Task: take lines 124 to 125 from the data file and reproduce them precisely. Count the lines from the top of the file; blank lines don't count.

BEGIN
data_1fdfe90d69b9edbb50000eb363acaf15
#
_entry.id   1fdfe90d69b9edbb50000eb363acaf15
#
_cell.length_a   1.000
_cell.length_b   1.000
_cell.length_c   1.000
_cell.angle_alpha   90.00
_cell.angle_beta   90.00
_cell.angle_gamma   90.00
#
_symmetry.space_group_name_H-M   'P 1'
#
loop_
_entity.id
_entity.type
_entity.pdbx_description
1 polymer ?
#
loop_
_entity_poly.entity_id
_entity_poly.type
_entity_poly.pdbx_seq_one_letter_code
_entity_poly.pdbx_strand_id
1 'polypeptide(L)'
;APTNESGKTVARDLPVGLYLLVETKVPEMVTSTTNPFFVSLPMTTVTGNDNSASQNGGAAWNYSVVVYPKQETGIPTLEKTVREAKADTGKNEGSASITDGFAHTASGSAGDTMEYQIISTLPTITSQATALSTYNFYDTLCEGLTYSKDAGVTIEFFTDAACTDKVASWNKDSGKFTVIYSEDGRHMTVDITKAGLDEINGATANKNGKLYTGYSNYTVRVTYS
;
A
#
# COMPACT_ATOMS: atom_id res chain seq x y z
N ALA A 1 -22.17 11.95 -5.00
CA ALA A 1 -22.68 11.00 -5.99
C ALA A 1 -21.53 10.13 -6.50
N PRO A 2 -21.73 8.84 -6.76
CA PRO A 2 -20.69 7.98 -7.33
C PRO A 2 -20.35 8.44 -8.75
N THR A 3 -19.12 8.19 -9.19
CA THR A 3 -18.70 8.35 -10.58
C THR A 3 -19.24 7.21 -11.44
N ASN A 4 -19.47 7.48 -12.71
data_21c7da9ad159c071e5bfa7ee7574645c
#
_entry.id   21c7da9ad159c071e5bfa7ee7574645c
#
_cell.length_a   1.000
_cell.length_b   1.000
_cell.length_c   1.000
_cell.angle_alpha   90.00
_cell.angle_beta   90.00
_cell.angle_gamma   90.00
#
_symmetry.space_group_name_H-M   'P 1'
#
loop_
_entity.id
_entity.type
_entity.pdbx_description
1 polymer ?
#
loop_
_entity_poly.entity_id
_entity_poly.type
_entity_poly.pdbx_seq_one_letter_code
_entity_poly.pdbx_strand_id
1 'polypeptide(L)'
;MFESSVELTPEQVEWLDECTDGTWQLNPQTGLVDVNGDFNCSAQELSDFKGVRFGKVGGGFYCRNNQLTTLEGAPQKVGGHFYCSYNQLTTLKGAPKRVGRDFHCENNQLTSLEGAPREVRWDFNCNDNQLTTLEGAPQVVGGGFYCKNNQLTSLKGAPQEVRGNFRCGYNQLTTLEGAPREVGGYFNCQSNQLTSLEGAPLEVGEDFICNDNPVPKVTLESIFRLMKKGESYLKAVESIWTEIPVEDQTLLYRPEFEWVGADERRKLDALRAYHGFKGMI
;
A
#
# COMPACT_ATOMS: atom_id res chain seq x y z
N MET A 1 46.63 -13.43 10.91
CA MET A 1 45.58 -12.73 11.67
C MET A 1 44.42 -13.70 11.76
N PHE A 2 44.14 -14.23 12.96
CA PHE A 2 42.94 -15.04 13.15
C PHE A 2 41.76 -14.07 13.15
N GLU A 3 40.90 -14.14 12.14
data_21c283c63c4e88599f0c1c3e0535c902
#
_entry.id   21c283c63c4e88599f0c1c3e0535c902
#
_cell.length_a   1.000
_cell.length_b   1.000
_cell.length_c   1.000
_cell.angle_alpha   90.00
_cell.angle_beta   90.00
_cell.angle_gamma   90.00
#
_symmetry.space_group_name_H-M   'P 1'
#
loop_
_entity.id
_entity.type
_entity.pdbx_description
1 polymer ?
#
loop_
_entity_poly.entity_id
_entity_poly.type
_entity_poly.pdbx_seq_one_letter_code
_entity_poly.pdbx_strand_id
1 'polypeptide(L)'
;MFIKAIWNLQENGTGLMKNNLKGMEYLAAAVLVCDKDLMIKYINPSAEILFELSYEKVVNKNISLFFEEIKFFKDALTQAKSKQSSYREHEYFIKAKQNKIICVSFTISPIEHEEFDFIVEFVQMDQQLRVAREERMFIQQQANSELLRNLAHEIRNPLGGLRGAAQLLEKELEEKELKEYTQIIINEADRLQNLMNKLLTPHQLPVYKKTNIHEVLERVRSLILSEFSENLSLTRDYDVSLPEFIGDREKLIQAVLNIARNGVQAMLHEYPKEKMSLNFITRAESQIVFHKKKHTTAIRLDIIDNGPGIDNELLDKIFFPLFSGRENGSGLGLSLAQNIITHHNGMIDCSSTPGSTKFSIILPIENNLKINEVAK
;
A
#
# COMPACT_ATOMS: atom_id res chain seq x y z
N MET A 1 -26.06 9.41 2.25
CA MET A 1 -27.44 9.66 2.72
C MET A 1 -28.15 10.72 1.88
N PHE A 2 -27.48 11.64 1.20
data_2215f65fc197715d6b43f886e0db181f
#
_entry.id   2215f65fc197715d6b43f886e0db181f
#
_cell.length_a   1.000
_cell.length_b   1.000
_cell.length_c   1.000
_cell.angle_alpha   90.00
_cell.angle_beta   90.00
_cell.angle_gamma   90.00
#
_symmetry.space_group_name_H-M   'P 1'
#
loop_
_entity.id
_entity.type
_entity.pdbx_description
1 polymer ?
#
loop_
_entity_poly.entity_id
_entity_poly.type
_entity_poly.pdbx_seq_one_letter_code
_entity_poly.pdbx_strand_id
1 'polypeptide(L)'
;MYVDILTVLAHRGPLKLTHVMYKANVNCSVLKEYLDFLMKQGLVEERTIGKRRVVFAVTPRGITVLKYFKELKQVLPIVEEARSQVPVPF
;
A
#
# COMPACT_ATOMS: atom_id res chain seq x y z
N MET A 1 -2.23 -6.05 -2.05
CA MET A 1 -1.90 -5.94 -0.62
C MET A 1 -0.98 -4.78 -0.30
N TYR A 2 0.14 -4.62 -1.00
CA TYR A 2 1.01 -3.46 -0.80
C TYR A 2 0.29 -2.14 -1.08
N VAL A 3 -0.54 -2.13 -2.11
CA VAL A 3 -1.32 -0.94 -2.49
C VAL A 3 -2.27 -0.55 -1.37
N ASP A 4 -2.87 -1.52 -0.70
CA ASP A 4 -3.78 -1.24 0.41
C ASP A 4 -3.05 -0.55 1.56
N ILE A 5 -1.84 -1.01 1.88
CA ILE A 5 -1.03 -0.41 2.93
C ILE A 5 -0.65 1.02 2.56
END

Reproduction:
#
loop_